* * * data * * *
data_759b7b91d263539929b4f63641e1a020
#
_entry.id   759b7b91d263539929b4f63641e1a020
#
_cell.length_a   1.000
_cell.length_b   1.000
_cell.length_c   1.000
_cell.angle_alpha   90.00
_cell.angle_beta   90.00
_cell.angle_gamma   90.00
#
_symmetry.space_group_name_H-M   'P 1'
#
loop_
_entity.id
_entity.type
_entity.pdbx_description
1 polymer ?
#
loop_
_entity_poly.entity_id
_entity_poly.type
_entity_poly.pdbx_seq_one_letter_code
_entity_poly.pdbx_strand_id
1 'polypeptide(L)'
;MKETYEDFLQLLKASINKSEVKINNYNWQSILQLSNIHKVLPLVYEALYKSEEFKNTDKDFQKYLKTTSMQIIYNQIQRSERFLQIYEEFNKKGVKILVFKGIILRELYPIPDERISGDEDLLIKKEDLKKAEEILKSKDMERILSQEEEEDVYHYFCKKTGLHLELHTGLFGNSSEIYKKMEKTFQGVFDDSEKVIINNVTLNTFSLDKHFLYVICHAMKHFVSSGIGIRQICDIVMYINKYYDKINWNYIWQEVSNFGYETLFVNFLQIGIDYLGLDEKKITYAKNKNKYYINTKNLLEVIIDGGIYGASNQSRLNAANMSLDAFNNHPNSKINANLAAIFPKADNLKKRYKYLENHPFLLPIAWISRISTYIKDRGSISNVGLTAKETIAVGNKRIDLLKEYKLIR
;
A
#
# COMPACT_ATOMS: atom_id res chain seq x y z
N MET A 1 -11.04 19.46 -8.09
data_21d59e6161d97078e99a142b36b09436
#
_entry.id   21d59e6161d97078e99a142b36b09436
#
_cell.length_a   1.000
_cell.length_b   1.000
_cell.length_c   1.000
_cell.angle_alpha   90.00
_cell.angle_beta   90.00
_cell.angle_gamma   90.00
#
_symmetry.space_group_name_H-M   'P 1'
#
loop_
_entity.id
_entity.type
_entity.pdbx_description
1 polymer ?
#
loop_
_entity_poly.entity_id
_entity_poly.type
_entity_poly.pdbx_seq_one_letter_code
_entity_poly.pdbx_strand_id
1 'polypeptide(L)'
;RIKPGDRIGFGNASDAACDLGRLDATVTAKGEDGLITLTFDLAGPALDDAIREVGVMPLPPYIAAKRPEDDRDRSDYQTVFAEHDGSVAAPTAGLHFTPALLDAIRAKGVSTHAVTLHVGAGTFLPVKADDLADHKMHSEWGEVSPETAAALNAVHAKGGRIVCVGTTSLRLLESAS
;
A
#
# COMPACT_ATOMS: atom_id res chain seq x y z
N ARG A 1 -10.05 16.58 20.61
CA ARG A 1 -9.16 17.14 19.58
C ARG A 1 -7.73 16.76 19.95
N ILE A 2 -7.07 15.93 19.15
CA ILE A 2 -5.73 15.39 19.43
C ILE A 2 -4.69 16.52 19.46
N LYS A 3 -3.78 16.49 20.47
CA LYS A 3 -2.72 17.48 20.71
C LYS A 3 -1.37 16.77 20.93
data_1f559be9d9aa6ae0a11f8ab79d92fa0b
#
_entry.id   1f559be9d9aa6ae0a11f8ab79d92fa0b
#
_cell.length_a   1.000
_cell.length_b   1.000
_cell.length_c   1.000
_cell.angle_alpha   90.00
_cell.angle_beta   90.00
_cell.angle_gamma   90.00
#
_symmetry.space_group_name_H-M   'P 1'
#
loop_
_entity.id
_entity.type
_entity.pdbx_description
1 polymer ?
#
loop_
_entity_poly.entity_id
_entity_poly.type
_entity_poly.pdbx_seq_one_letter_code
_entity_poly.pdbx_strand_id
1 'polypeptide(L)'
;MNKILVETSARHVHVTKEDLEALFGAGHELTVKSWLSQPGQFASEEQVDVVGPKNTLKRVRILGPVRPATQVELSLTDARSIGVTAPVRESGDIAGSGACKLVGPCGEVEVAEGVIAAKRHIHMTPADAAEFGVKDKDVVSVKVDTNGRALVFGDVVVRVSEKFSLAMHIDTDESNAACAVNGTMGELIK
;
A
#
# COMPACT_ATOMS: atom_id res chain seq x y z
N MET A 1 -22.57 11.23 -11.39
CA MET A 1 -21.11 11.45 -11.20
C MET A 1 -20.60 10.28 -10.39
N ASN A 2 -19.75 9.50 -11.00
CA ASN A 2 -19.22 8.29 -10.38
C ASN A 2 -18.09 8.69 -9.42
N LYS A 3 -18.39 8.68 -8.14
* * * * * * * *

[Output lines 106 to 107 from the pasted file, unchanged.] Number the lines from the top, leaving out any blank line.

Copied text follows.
C ASN A 2 -18.09 8.69 -9.42
N LYS A 3 -18.39 8.68 -8.14